I never said ignore history how could you ? Im saying it is always biased and it can be used for the benefit of man or just the opposite, as a tool for hatred and reprisal.Ethnic cleansing in recent times is one example and Irish history still motivates terrorists to kill.
Resha Caner
 
  1  
Reply Sun 5 Apr, 2009 03:34 pm
@Khethil,
Khethil wrote:
What is taught, billed, claimed or told by any source as 'Historically Accurate" may or may not be. Nothing is beyond absolute scrutiny, but this isn't to say it is worthless; or more importantly, completely without any truth. The idea I was (and am) trying to get across is 2 pronged: (1) That all needs to be taken with a grain of salt. I think we're on the same page in that regards. -and- (2) I think it's important to acknowledge both sides; If I don't know "X" is correct, then I don't know it's incorrect either.

But you do bring up an excellent question: Have we more to learn from "historically accurate" accounts as opposed to, say, Aesop's fables, curious George, my dad's fish story or the book of revelations? As I said, "Not necessarily"; however, for those that DO seek accurate information on the past, the only way we can come close is to search different sources taking everything as a 'part' of the story. Lessons, themselves, can come from any source depending on the mind of the reader.


For the most part, I agree with you. I was careful to use the word "different" rather than saying we learn "more" from history than from parables. I can't say what vehicle is best suited to teach a particular point, but history and parable are different.

And I think the key to that difference is the fact that history claims to be based on actual events (even if we never reach perfection in the search for the facts). Parables can amplify their lesson in new and enlightening ways, but they must be connected to the listener's experience or they fall flat. Parables cannot invent truth, but must depend on making some kind of connection between teller and listener. If that does not occur, a parable is merely a strawman.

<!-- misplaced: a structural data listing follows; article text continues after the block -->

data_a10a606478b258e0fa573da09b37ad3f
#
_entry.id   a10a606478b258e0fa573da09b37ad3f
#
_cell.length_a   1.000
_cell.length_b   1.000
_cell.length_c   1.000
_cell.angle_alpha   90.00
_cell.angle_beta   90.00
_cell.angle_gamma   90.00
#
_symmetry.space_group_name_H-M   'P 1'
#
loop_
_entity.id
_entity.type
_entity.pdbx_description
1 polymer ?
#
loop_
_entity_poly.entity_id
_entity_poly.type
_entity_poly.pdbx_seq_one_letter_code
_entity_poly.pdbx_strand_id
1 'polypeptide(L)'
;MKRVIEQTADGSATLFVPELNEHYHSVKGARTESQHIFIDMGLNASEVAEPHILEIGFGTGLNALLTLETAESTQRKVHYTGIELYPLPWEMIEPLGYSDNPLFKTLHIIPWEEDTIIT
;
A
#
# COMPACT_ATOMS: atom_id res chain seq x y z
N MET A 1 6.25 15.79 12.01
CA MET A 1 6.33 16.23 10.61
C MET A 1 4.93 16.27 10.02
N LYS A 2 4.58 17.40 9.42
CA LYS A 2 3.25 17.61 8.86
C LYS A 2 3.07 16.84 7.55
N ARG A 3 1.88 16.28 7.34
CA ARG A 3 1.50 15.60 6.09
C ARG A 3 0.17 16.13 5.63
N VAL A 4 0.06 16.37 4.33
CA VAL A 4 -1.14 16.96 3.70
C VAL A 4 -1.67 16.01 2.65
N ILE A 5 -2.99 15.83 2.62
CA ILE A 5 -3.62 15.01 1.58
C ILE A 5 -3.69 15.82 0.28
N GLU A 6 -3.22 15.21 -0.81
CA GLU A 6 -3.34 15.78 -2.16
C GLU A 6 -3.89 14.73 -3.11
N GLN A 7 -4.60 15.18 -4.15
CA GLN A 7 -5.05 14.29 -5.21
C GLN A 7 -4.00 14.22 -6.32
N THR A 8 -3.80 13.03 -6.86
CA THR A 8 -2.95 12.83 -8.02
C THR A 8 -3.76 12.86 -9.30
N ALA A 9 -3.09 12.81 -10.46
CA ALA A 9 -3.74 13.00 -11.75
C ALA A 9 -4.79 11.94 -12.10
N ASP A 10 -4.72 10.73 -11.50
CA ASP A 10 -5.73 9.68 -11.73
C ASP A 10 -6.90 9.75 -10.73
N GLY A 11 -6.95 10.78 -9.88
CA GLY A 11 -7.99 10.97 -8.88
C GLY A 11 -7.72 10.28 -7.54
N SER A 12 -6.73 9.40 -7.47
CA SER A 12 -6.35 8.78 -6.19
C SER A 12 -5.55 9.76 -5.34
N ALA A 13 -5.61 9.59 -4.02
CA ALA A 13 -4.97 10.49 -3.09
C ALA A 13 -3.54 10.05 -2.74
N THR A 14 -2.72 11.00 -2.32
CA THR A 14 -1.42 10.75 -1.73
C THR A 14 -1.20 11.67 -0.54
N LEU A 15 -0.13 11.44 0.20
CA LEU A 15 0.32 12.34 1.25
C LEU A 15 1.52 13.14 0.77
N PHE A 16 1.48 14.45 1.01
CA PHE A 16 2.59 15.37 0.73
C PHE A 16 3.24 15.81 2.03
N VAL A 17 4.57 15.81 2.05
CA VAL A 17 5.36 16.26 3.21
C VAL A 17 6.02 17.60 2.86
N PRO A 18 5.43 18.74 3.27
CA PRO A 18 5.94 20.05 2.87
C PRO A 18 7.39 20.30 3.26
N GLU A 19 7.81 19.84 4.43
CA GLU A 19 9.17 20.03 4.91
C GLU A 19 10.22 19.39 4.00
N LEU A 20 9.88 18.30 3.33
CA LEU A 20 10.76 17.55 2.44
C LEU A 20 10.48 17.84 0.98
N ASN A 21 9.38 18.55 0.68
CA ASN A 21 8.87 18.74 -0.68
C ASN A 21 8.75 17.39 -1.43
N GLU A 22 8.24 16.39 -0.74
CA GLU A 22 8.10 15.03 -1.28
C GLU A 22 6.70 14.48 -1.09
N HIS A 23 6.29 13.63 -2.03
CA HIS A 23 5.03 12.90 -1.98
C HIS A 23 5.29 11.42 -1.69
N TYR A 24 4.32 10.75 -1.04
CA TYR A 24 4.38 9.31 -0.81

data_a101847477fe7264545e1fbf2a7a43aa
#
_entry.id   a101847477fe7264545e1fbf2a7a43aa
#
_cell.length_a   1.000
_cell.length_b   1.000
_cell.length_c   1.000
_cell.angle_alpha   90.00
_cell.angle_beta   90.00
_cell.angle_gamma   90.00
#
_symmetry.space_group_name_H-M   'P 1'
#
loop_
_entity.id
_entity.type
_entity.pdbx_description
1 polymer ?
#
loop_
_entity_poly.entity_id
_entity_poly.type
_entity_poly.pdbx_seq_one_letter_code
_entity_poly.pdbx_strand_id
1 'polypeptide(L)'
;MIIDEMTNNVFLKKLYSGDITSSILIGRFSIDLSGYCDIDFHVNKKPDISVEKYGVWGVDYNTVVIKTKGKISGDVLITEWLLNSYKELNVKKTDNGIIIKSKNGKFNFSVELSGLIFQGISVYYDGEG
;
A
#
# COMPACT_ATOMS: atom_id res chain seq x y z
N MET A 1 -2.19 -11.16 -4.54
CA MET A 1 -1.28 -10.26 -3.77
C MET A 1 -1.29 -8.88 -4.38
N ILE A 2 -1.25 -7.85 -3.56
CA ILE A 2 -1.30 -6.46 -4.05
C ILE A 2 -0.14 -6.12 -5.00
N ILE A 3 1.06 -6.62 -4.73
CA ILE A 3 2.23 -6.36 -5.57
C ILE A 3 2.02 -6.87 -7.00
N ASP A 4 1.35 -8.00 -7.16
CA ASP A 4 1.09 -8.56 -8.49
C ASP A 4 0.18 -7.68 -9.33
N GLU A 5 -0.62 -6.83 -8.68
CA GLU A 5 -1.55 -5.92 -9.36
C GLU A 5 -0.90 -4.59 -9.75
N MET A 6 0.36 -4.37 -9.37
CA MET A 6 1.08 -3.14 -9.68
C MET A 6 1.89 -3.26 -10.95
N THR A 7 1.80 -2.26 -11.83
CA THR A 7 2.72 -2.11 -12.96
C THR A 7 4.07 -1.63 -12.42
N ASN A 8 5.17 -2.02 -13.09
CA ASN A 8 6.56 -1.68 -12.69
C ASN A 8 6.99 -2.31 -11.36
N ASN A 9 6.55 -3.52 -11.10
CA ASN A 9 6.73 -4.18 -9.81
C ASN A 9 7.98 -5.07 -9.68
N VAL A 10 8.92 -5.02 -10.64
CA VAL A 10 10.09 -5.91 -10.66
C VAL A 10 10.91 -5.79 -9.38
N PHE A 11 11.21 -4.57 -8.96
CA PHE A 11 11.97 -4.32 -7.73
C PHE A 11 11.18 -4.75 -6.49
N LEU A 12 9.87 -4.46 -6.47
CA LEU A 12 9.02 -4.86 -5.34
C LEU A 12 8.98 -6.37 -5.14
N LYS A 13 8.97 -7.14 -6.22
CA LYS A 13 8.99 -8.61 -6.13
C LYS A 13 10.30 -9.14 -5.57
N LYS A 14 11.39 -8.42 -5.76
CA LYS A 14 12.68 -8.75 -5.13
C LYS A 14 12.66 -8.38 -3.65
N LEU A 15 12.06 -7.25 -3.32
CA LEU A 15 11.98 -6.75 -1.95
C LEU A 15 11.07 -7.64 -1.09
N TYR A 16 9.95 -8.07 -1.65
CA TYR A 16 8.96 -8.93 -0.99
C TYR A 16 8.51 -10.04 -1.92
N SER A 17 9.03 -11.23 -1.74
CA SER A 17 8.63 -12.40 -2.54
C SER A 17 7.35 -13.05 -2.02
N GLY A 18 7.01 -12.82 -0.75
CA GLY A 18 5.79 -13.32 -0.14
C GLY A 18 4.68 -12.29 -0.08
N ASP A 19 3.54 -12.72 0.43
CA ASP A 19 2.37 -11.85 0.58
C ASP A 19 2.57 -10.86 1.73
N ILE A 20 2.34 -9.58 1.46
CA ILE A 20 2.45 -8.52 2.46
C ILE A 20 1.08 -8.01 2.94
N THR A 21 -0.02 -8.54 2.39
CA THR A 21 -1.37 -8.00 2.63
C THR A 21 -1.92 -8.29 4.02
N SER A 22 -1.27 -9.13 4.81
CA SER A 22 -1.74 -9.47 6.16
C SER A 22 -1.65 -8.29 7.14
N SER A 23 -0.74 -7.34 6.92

History appeals to something outside both teller and listener - to something objective. For example, few of us will ever witness genocide personally, and maybe some Turks (the Armenian genocide of WWI) or some Germans (the Jewish genocide of WWII) don't want to hear it. Maybe neo-facists want to deny it. But the facts scream that it has occurred.
0 Replies
 
hue-man
 
  1  
Reply Tue 7 Apr, 2009 10:30 pm
@xris,
xris wrote:
I never said ignore history how could you ? Im saying it is always biased and it can be used for the benefit of man or just the opposite, as a tool for hatred and reprisal.Ethnic cleansing in recent times is one example and Irish history still motivates terrorists to kill.


I wasn't saying that you were advising people to ignore history. I was just adding my two cents to your statement. Read your statement and then read my response again.
xris
 
  1  
Reply Wed 8 Apr, 2009 06:23 am
@hue-man,
hue-man wrote: